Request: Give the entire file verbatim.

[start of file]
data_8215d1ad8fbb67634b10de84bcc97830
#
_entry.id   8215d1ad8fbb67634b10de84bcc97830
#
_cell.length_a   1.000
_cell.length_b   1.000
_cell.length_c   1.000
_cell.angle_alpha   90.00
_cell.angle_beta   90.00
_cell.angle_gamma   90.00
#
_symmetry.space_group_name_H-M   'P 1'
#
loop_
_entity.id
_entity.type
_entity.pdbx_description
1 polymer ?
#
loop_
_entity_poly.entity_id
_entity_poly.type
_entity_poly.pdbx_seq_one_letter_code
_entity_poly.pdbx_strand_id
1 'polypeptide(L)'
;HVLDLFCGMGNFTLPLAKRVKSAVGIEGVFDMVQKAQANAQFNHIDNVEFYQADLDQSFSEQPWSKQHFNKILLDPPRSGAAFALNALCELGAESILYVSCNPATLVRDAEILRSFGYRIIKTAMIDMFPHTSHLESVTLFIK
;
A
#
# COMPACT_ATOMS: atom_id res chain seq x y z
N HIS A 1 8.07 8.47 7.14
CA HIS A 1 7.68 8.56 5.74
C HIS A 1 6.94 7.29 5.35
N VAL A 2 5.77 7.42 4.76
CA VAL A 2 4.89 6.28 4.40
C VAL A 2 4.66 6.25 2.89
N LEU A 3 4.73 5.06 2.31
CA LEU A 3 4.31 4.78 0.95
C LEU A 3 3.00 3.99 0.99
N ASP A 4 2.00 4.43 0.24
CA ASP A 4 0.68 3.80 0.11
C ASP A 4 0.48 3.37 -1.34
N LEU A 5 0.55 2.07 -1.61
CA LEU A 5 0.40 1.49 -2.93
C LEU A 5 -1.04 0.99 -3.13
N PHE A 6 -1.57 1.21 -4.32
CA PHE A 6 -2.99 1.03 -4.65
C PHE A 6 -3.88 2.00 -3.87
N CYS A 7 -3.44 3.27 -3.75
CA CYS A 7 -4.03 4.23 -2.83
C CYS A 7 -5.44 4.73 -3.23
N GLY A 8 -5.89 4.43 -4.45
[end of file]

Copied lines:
data_8215d1ad8fbb67634b10de84bcc97830
#
_entry.id   8215d1ad8fbb67634b10de84bcc97830
#
_cell.length_a   1.000
_cell.length_b   1.000
_cell.length_c   1.000
_cell.angle_alpha   90.00
_cell.angle_beta   90.00
_cell.angle_gamma   90.00
#
_symmetry.space_group_name_H-M   'P 1'
#
loop_
_entity.id
_entity.type
_entity.pdbx_description
1 polymer ?
#
loop_
_entity_poly.entity_id
_entity_poly.type
_entity_poly.pdbx_seq_one_letter_code
_entity_poly.pdbx_strand_id
1 'polypeptide(L)'
;HVLDLFCGMGNFTLPLAKRVKSAVGIEGVFDMVQKAQANAQFNHIDNVEFYQADLDQSFSEQPWSKQHFNKILLDPPRSGAAFALNALCELGAESILYVSCNPATLVRDAEILRSFGYRIIKTAMIDMFPHTSHLESVTLFIK
;
A
#
# COMPACT_ATOMS: atom_id res chain seq x y z
N HIS A 1 8.07 8.47 7.14
CA HIS A 1 7.68 8.56 5.74
C HIS A 1 6.94 7.29 5.35
N VAL A 2 5.77 7.42 4.76
CA VAL A 2 4.89 6.28 4.40
C VAL A 2 4.66 6.25 2.89
N LEU A 3 4.73 5.06 2.31
CA LEU A 3 4.31 4.78 0.95
C LEU A 3 3.00 3.99 0.99
N ASP A 4 2.00 4.43 0.24
CA ASP A 4 0.68 3.80 0.11
C ASP A 4 0.48 3.37 -1.34
N LEU A 5 0.55 2.07 -1.61
CA LEU A 5 0.40 1.49 -2.93
C LEU A 5 -1.04 0.99 -3.13
N PHE A 6 -1.57 1.21 -4.32
CA PHE A 6 -2.99 1.03 -4.65
C PHE A 6 -3.88 2.00 -3.87
N CYS A 7 -3.44 3.27 -3.75
CA CYS A 7 -4.03 4.23 -2.83
C CYS A 7 -5.44 4.73 -3.23
N GLY A 8 -5.89 4.43 -4.45